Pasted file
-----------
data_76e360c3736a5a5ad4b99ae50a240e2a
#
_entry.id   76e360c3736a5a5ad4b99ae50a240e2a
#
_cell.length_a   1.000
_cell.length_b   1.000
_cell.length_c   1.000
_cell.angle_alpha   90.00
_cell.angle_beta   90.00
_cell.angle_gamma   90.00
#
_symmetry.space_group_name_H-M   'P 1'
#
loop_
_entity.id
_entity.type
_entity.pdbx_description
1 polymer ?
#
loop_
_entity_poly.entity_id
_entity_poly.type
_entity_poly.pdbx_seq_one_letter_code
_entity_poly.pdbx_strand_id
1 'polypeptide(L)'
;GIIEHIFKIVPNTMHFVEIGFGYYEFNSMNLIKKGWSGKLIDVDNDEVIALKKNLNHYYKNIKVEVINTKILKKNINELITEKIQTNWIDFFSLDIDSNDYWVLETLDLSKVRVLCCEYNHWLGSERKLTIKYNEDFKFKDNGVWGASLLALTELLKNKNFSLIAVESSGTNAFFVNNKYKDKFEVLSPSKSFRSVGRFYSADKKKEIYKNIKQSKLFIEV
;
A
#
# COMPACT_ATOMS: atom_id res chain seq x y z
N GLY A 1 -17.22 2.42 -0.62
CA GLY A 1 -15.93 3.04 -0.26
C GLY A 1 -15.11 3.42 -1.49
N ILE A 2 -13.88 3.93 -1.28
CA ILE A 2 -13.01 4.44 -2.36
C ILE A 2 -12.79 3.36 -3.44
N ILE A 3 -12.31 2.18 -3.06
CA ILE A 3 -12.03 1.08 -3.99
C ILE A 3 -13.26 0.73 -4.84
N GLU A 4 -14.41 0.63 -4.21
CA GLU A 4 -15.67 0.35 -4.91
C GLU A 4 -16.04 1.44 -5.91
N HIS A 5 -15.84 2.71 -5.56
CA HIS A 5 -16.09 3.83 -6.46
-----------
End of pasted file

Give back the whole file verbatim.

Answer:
data_76e360c3736a5a5ad4b99ae50a240e2a
#
_entry.id   76e360c3736a5a5ad4b99ae50a240e2a
#
_cell.length_a   1.000
_cell.length_b   1.000
_cell.length_c   1.000
_cell.angle_alpha   90.00
_cell.angle_beta   90.00
_cell.angle_gamma   90.00
#
_symmetry.space_group_name_H-M   'P 1'
#
loop_
_entity.id
_entity.type
_entity.pdbx_description
1 polymer ?
#
loop_
_entity_poly.entity_id
_entity_poly.type
_entity_poly.pdbx_seq_one_letter_code
_entity_poly.pdbx_strand_id
1 'polypeptide(L)'
;GIIEHIFKIVPNTMHFVEIGFGYYEFNSMNLIKKGWSGKLIDVDNDEVIALKKNLNHYYKNIKVEVINTKILKKNINELITEKIQTNWIDFFSLDIDSNDYWVLETLDLSKVRVLCCEYNHWLGSERKLTIKYNEDFKFKDNGVWGASLLALTELLKNKNFSLIAVESSGTNAFFVNNKYKDKFEVLSPSKSFRSVGRFYSADKKKEIYKNIKQSKLFIEV
;
A
#
# COMPACT_ATOMS: atom_id res chain seq x y z
N GLY A 1 -17.22 2.42 -0.62
CA GLY A 1 -15.93 3.04 -0.26
C GLY A 1 -15.11 3.42 -1.49
N ILE A 2 -13.88 3.93 -1.28
CA ILE A 2 -13.01 4.44 -2.36
C ILE A 2 -12.79 3.36 -3.44
N ILE A 3 -12.31 2.18 -3.06
CA ILE A 3 -12.03 1.08 -3.99
C ILE A 3 -13.26 0.73 -4.84
N GLU A 4 -14.41 0.63 -4.21
CA GLU A 4 -15.67 0.35 -4.91
C GLU A 4 -16.04 1.44 -5.91
N HIS A 5 -15.84 2.71 -5.56
CA HIS A 5 -16.09 3.83 -6.46